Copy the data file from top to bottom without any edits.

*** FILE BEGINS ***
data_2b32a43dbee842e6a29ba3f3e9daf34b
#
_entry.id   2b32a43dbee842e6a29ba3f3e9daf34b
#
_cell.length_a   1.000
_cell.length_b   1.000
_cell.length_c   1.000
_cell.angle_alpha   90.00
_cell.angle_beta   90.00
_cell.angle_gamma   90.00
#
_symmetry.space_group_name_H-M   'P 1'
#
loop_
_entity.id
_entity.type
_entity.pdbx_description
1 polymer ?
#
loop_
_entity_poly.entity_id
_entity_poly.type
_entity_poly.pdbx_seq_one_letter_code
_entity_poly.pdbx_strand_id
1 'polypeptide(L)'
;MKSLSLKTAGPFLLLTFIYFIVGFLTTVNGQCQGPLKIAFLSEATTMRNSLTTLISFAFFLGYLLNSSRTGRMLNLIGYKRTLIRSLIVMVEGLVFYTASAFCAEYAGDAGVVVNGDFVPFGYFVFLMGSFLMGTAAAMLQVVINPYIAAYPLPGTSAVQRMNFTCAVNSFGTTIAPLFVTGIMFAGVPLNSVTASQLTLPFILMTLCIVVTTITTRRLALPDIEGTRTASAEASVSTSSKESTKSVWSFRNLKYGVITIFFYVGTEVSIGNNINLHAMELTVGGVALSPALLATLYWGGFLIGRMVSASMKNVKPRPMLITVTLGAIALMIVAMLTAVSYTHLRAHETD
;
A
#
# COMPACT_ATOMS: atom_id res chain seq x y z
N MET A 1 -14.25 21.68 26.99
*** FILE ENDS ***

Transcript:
data_2b32a43dbee842e6a29ba3f3e9daf34b
#
_entry.id   2b32a43dbee842e6a29ba3f3e9daf34b
#
_cell.length_a   1.000
_cell.length_b   1.000
_cell.length_c   1.000
_cell.angle_alpha   90.00
_cell.angle_beta   90.00
_cell.angle_gamma   90.00
#
_symmetry.space_group_name_H-M   'P 1'
#
loop_
_entity.id
_entity.type
_entity.pdbx_description
1 polymer ?
#
loop_
_entity_poly.entity_id
_entity_poly.type
_entity_poly.pdbx_seq_one_letter_code
_entity_poly.pdbx_strand_id
1 'polypeptide(L)'
;MKSLSLKTAGPFLLLTFIYFIVGFLTTVNGQCQGPLKIAFLSEATTMRNSLTTLISFAFFLGYLLNSSRTGRMLNLIGYKRTLIRSLIVMVEGLVFYTASAFCAEYAGDAGVVVNGDFVPFGYFVFLMGSFLMGTAAAMLQVVINPYIAAYPLPGTSAVQRMNFTCAVNSFGTTIAPLFVTGIMFAGVPLNSVTASQLTLPFILMTLCIVVTTITTRRLALPDIEGTRTASAEASVSTSSKESTKSVWSFRNLKYGVITIFFYVGTEVSIGNNINLHAMELTVGGVALSPALLATLYWGGFLIGRMVSASMKNVKPRPMLITVTLGAIALMIVAMLTAVSYTHLRAHETD
;
A
#
# COMPACT_ATOMS: atom_id res chain seq x y z
N MET A 1 -14.25 21.68 26.99